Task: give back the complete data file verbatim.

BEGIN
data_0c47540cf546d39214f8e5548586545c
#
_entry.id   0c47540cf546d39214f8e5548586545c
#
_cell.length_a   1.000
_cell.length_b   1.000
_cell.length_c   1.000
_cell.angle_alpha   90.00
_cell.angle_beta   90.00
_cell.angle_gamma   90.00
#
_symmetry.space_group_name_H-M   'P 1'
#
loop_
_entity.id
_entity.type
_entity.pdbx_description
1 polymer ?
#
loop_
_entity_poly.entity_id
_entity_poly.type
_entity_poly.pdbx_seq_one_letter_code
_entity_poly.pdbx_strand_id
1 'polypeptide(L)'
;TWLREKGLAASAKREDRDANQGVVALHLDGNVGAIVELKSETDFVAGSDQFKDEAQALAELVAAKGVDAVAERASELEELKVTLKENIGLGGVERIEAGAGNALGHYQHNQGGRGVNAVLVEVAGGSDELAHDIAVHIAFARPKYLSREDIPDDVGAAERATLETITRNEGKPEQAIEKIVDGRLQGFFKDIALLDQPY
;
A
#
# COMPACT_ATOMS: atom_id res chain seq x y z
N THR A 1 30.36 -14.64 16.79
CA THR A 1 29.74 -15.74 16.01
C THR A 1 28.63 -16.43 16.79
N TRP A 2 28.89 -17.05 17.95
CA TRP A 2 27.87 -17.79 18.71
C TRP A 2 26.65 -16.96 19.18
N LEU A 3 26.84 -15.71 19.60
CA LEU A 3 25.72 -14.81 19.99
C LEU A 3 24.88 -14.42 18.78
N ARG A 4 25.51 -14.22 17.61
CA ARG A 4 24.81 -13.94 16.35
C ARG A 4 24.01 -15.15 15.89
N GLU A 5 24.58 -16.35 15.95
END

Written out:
data_0c47540cf546d39214f8e5548586545c
#
_entry.id   0c47540cf546d39214f8e5548586545c
#
_cell.length_a   1.000
_cell.length_b   1.000
_cell.length_c   1.000
_cell.angle_alpha   90.00
_cell.angle_beta   90.00
_cell.angle_gamma   90.00
#
_symmetry.space_group_name_H-M   'P 1'
#
loop_
_entity.id
_entity.type
_entity.pdbx_description
1 polymer ?
#
loop_
_entity_poly.entity_id
_entity_poly.type
_entity_poly.pdbx_seq_one_letter_code
_entity_poly.pdbx_strand_id
1 'polypeptide(L)'
;TWLREKGLAASAKREDRDANQGVVALHLDGNVGAIVELKSETDFVAGSDQFKDEAQALAELVAAKGVDAVAERASELEELKVTLKENIGLGGVERIEAGAGNALGHYQHNQGGRGVNAVLVEVAGGSDELAHDIAVHIAFARPKYLSREDIPDDVGAAERATLETITRNEGKPEQAIEKIVDGRLQGFFKDIALLDQPY
;
A
#
# COMPACT_ATOMS: atom_id res chain seq x y z
N THR A 1 30.36 -14.64 16.79
CA THR A 1 29.74 -15.74 16.01
C THR A 1 28.63 -16.43 16.79
N TRP A 2 28.89 -17.05 17.95
CA TRP A 2 27.87 -17.79 18.71
C TRP A 2 26.65 -16.96 19.18
N LEU A 3 26.84 -15.71 19.60
CA LEU A 3 25.72 -14.81 19.99
C LEU A 3 24.88 -14.42 18.78
N ARG A 4 25.51 -14.22 17.61
CA ARG A 4 24.81 -13.94 16.35
C ARG A 4 24.01 -15.15 15.89
N GLU A 5 24.58 -16.35 15.95